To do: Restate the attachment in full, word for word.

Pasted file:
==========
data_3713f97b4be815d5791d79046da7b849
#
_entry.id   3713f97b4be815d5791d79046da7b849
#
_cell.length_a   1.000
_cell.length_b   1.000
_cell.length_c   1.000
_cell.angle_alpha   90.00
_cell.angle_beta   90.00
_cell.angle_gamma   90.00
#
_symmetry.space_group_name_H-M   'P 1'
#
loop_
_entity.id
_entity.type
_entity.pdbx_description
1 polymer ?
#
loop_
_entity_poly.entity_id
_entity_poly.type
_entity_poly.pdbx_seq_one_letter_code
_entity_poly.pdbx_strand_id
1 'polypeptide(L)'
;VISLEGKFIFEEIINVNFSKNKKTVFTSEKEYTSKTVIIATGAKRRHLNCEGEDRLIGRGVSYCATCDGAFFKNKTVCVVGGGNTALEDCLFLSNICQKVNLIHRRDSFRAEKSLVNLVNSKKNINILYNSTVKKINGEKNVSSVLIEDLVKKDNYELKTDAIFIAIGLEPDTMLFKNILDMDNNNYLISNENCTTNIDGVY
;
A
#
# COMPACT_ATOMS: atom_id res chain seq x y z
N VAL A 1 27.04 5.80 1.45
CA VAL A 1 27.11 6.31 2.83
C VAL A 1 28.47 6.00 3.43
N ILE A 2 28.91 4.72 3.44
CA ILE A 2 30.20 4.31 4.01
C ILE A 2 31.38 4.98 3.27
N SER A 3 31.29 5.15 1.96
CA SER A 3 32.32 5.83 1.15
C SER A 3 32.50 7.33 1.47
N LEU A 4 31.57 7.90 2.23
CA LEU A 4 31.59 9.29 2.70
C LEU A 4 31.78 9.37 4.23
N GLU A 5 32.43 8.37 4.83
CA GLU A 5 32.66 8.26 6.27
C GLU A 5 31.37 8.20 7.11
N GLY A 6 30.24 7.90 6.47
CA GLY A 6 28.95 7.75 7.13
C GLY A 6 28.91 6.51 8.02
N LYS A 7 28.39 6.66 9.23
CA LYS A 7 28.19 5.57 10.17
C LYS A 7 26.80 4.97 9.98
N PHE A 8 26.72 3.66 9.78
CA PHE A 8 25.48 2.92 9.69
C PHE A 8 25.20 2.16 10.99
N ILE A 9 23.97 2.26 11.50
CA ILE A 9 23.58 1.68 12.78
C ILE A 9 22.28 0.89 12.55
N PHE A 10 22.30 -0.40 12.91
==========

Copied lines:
data_3713f97b4be815d5791d79046da7b849
#
_entry.id   3713f97b4be815d5791d79046da7b849
#
_cell.length_a   1.000
_cell.length_b   1.000
_cell.length_c   1.000
_cell.angle_alpha   90.00
_cell.angle_beta   90.00
_cell.angle_gamma   90.00
#
_symmetry.space_group_name_H-M   'P 1'
#
loop_
_entity.id
_entity.type
_entity.pdbx_description
1 polymer ?
#
loop_
_entity_poly.entity_id
_entity_poly.type
_entity_poly.pdbx_seq_one_letter_code
_entity_poly.pdbx_strand_id
1 'polypeptide(L)'
;VISLEGKFIFEEIINVNFSKNKKTVFTSEKEYTSKTVIIATGAKRRHLNCEGEDRLIGRGVSYCATCDGAFFKNKTVCVVGGGNTALEDCLFLSNICQKVNLIHRRDSFRAEKSLVNLVNSKKNINILYNSTVKKINGEKNVSSVLIEDLVKKDNYELKTDAIFIAIGLEPDTMLFKNILDMDNNNYLISNENCTTNIDGVY
;
A
#
# COMPACT_ATOMS: atom_id res chain seq x y z
N VAL A 1 27.04 5.80 1.45
CA VAL A 1 27.11 6.31 2.83
C VAL A 1 28.47 6.00 3.43
N ILE A 2 28.91 4.72 3.44
CA ILE A 2 30.20 4.31 4.01
C ILE A 2 31.38 4.98 3.27
N SER A 3 31.29 5.15 1.96
CA SER A 3 32.32 5.83 1.15
C SER A 3 32.50 7.33 1.47
N LEU A 4 31.57 7.90 2.23
CA LEU A 4 31.59 9.29 2.70
C LEU A 4 31.78 9.37 4.23
N GLU A 5 32.43 8.37 4.83
CA GLU A 5 32.66 8.26 6.27
C GLU A 5 31.37 8.20 7.11
N GLY A 6 30.24 7.90 6.47
CA GLY A 6 28.95 7.75 7.13
C GLY A 6 28.91 6.51 8.02
N LYS A 7 28.39 6.66 9.23
CA LYS A 7 28.19 5.57 10.17
C LYS A 7 26.80 4.97 9.98
N PHE A 8 26.72 3.66 9.78
CA PHE A 8 25.48 2.92 9.69
C PHE A 8 25.20 2.16 10.99
N ILE A 9 23.97 2.26 11.50
CA ILE A 9 23.58 1.68 12.78
C ILE A 9 22.28 0.89 12.55
N PHE A 10 22.30 -0.40 12.91